In her role as mountain safety adviser, Heather Morning offers training and education to those looking to scale Scotland’s peaks. And in Scotland, those peaks are Munros.
Named after Scottish mountaineer Sir Hugh Munro, the term applies to any mountain in Scotland that is over 3,000 feet (914 metres) tall. The country has 282 Munros and anyone who manages to reach the top of all of them can claim the title of Munroist.
One such Munroist is Morning. She climbed her first Munro (Ben Lomond) aged nine and completed the set 25 years later. She’s also ideally placed to pick out some of Scotland’s finest mountains to hike.
According to Morning, “You have to do some homework before you set off. There’s a list of all the Munros that you can do, with recommended routes and things you may need to take for each. You can also electronically track each Munro that you do and tick them off as you go.”
“I’m based in the Cairngorms, which has some of the highest Munros in Scotland. It has a very distinctive habitat, with land stretching over 1,000 square metres, so the conditions can get pretty Arctic in the winter. There’s Cairn Gorm itself and Ben Macdui, which is the second tallest mountain in the UK (after Ben Nevis). Some like to do the two Munros together, about an 11-mile hike.”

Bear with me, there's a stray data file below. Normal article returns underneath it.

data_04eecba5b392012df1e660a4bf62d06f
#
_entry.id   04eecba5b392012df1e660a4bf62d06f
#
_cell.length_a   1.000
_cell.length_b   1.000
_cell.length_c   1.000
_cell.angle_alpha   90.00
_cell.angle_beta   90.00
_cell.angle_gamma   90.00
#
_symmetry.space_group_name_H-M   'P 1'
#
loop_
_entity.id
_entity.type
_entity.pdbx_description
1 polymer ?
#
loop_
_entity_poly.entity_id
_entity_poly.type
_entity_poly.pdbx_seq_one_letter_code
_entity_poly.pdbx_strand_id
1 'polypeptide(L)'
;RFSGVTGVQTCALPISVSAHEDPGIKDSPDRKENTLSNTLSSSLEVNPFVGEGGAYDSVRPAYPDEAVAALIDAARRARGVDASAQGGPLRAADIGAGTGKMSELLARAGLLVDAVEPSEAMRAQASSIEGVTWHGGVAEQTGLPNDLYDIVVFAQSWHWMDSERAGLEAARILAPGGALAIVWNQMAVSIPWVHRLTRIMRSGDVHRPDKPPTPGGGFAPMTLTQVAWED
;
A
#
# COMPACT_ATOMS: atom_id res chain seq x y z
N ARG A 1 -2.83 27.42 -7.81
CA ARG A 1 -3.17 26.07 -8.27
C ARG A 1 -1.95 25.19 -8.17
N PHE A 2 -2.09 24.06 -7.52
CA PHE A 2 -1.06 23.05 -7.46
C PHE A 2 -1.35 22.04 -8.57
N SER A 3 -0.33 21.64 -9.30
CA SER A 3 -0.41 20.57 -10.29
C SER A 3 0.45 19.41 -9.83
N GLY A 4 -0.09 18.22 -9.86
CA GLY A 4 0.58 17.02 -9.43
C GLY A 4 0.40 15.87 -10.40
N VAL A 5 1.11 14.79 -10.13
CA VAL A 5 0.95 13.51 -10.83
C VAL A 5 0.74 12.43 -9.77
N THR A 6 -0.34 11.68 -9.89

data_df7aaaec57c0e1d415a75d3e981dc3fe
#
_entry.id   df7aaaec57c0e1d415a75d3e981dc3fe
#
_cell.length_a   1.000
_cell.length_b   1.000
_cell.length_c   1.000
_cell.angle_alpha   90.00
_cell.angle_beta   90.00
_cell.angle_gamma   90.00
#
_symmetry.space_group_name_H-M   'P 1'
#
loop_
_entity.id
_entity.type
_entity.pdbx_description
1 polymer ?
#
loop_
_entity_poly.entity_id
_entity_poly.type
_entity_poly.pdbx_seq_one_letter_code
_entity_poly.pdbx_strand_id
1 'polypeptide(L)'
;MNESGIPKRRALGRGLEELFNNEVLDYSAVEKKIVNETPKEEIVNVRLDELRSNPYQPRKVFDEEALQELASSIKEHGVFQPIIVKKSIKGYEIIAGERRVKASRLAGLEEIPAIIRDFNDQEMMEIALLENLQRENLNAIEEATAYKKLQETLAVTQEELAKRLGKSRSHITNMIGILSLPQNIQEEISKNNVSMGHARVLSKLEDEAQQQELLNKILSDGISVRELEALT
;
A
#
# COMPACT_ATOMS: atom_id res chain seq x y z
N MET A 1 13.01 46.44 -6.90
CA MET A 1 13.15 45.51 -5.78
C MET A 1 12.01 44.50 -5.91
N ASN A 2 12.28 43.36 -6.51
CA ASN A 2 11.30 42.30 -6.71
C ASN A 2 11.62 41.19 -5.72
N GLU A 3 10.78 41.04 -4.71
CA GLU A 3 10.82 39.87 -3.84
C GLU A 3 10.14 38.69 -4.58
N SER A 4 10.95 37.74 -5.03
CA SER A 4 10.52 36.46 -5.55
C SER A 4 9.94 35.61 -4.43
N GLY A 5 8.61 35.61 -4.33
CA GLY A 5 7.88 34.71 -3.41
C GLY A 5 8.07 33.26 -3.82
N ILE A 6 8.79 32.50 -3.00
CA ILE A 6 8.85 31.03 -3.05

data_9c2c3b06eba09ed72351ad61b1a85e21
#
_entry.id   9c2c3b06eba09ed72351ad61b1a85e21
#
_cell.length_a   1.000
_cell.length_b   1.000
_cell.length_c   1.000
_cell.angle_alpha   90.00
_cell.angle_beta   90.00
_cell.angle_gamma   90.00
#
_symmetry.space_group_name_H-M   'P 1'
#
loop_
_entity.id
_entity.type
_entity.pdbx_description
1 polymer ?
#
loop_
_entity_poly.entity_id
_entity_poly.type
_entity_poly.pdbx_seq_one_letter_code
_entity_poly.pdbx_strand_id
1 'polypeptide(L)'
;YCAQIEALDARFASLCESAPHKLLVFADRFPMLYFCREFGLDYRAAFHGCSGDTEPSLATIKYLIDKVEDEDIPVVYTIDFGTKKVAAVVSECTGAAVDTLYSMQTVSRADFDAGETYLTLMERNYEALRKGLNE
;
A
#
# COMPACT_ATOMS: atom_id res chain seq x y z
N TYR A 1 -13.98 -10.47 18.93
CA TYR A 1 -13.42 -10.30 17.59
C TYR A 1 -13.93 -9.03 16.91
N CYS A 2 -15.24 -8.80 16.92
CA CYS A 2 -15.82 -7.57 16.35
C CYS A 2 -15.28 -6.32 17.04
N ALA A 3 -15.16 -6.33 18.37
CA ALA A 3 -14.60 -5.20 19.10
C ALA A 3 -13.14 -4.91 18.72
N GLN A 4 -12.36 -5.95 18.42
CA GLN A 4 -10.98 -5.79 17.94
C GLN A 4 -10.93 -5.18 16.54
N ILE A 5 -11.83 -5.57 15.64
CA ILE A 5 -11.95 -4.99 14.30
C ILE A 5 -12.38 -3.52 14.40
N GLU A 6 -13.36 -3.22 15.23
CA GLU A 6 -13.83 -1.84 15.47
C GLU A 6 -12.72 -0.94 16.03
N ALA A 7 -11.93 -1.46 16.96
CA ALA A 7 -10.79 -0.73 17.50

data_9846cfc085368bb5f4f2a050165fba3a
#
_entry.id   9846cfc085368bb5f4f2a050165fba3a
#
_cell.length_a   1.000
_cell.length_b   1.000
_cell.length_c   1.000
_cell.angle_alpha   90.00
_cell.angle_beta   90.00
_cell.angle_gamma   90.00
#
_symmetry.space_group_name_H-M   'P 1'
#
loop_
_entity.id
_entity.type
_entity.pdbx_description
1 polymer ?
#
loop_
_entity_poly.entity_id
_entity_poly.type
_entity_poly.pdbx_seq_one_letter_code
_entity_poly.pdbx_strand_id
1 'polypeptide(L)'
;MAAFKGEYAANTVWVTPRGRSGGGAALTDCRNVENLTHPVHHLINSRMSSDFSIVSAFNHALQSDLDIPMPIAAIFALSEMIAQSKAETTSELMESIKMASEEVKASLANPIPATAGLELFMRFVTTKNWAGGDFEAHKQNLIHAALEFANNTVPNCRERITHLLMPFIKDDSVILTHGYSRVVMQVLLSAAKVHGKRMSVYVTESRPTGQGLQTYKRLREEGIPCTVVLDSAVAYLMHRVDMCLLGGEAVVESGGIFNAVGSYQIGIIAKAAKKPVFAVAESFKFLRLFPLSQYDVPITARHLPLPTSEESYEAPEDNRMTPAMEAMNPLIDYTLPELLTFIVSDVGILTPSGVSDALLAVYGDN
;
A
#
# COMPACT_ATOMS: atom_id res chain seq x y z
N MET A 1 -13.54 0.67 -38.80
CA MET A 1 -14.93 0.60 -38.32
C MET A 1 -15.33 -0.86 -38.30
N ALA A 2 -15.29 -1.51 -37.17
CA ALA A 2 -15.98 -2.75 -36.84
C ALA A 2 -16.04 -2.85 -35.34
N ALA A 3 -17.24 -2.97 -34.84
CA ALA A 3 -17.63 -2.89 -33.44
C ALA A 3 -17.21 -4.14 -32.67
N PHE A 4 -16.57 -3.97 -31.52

“Skye has the Cuillin Munros, which are probably the most difficult to climb and toughest to link. Because they can be so technical, you’ll definitely need to do some rock climbing and abseiling to ascend. They even have one Munro known as the Inaccessible Pinnacle.”
“It’s definitely worth considering the mountains of Glencoe. Unlike Skye, they’re very accessible and very close to the road, but they still have some steep and rocky parts. While the Cairngorms are roly-poly hills, these look spectacularly sharp and jagged. Different areas have different characteristics.”
“It can get very brutal in the winter. I’ve worked in Antarctica for three years, and the worst conditions I’ve experienced are in Scotland. Mull can get very brutal in the winter, with huge winds, heavy snowfall and low temperatures, but the mountaineering can still be spectacular. You’ll need proper gear like ropes, crampons etc, but these [weather conditions] often produce some of the best days possible.”
“This was my last Munro. I chose it because it’s rolling and not too strenuous. I picked a nice day so it was relatively easy to do. I invited lots of friends and family, whether they were experienced hikers or not, to do it with me and we had a big celebration up at the top. For someone wanting to do their first Munro, this would be a great introduction.”
You can sign up for official training courses before heading into the hills.